Myanmar democracy icon Aung San Suu Kyi made a call for international investment on the first day of a landmark European tour Thursday, but cut short her engagements in the Swiss capital due to exhaustion.
The opposition leader, on her first visit to Europe in 24 years, apologised after vomiting during a press conference in Bern, saying she was "totally exhausted" from travelling.
"I am not used to the time difference," she told reporters after holding talks with Swiss Foreign Minister Didier Burkhalter.
A ministry spokesman later said Suu Kyi was resting at her hotel after making a brief appearance at a reception in her honour but that a dinner with Swiss government officials was cancelled.
Suu Kyi, who is about to turn 67, flew to Geneva late on Wednesday and embarked on a full day of public engagements Thursday.
Before travelling to Bern, the veteran activist gave a speech at the UN to a conference of the International Labour Organization, calling for "democracy friendly" investment in her impoverished country and a political settlement to end ethnic bloodshed.
Suu Kyi, who arrived at the UN offices in Geneva to flowers and applause, also appealed for investment to create jobs and training for young people.
"It's not so much joblessness as hopelessness that threatens our future," she said.
"Unemployed youth lose confidence in the society that has failed to give them the chance to realise their potential," she added. "Foreign direct investment that results in job creation should be invited."
She urged coordinated social, political and economic policies "that will put our country once again on the map of the positive and the successful."
Her visit marks a new milestone in the political changes that have swept her country also known as Burma since decades of military rule ended last year, ushering in a quasi-civilian government and giving her party seats in parliament.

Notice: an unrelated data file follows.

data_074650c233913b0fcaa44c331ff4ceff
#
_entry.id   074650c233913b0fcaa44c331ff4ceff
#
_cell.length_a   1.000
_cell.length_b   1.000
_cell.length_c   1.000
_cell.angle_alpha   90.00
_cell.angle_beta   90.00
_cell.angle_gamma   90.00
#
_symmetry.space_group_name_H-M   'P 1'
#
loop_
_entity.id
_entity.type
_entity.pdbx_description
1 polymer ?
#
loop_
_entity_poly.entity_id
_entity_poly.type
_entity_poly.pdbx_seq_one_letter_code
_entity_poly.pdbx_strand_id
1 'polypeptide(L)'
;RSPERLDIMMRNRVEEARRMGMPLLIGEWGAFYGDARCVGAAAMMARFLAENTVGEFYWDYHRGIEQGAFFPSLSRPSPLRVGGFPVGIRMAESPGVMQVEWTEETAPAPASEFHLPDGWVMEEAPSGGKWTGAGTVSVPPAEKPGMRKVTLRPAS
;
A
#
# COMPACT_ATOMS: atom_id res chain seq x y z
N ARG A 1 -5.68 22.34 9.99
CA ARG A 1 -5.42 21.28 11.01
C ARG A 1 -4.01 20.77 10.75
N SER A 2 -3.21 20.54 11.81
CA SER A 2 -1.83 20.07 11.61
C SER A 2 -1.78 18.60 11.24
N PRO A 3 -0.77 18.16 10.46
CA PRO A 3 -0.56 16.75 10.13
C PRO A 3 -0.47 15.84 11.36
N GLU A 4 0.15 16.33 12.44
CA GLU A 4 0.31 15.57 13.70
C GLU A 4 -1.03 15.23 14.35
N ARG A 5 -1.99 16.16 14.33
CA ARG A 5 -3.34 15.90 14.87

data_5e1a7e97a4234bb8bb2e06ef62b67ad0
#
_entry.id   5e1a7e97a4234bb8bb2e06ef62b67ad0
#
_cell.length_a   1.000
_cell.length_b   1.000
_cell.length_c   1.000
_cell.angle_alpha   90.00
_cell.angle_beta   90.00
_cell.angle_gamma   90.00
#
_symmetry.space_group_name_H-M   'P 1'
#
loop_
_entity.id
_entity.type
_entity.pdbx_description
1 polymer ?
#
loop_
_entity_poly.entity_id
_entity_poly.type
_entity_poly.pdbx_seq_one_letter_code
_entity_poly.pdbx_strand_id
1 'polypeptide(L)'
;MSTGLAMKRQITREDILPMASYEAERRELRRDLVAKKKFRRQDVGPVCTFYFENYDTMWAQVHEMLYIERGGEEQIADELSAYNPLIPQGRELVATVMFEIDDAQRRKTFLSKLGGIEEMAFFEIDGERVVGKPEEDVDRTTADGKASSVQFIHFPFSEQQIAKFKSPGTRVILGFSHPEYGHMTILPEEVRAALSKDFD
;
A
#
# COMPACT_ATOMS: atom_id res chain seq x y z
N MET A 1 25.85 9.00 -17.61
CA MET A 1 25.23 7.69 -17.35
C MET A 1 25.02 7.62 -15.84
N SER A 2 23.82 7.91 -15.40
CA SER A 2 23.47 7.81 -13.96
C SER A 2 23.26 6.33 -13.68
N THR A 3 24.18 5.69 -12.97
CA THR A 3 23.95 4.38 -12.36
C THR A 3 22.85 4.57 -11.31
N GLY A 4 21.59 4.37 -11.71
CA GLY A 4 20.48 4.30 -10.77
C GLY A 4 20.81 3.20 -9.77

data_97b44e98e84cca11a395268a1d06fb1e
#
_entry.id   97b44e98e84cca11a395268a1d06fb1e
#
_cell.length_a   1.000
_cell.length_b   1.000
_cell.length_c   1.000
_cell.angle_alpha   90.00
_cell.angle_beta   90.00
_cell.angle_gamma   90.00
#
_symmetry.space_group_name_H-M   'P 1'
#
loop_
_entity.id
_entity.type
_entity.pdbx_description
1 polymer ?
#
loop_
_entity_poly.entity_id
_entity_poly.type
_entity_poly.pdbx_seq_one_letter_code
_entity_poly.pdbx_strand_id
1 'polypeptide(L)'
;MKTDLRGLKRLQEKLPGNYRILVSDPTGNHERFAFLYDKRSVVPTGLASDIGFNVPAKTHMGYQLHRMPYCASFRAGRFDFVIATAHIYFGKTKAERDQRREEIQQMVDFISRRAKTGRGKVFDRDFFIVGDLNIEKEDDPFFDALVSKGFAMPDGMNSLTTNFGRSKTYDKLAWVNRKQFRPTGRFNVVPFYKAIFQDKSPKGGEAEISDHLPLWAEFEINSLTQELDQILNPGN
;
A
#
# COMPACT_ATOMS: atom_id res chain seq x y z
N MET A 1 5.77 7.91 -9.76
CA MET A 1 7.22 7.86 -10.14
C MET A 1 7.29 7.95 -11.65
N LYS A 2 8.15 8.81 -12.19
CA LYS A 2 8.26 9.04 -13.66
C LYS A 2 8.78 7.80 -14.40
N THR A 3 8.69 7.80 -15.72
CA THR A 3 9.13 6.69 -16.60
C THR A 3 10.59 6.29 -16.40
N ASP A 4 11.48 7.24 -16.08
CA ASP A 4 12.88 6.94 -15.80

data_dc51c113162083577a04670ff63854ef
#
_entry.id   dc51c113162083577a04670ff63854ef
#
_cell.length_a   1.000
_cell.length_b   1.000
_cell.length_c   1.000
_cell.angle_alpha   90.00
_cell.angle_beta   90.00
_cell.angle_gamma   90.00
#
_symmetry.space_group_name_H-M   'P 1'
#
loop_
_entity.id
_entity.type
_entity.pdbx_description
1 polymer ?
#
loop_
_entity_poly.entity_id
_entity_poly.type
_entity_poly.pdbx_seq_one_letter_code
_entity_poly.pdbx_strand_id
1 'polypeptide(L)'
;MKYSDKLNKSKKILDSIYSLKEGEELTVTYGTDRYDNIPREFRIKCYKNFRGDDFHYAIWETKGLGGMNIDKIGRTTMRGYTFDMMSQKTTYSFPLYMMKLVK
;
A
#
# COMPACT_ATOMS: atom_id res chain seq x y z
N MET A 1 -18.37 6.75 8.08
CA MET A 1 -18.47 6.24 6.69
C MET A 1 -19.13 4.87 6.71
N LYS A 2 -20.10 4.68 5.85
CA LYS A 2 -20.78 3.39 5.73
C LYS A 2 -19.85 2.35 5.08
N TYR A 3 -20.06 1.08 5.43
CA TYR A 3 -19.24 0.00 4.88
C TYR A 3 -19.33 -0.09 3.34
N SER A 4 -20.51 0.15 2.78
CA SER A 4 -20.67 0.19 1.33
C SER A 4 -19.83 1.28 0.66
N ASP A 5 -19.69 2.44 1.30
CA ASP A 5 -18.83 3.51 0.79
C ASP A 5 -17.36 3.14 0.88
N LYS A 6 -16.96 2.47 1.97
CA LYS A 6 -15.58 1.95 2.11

Much of the previous quarter-century she had been confined to her Yangon home on the orders of the ruling junta or afraid to leave the country in case she was barred from returning.
But as she departed on her trip Wednesday violence continued to shake western Myanmar, pitting Buddhist Rakhines against stateless Muslim Rohingya, adding to longer-running ethnic conflicts in other parts of the country.
More than 30,000 people have been displaced by the clashes in Rakhine state, where the government has declared a state of emergency, a senior local official said Thursday, while at least 29 people have been killed.
"I think the most important lesson we need to learn from it is the need for rule of law," Suu Kyi told journalists after her ILO speech, referring to the ethnic and religious violence in different parts of Myanmar.
"We have said again and again ... that rule of law is essential if we are to put an end to all conflict in our country. Without the rule of law such communal strife will only continue.
"We need the cooperation of all peoples to bring this to an end."
Referring to the long-running conflict in Kachin state in northern Myanmar, where the government is trying to achieve an end to hostilities, she said, "Ceasefire is not enough.
"We have to have a political settlement if there is going to be the kind of peace that is lasting and meaningful."
Earlier she told the ILO delegates she was "profoundly moved" by the "totally unexpected, very warm welcome" she had received at the start of her tour.
The ILO, the UN agency which draws up and monitors international labour standards, has sought for years to rid Myanmar of the practice of forced labour which it says is widespread there.
In March the government signed an action plan to eliminate it outright by 2015.
Suu Kyi is scheduled to visit the Swiss parliament on Friday at 8:30 am (0630 GMT), bringing her visit to the country to a close.
She is then due to head to Oslo where she will formally accept her 1991 Nobel Peace Prize.
Later in the trip Suu Kyi will address Britain's parliament and receive an Amnesty International human rights award in Dublin from rock star Bono, followed by a stop in France.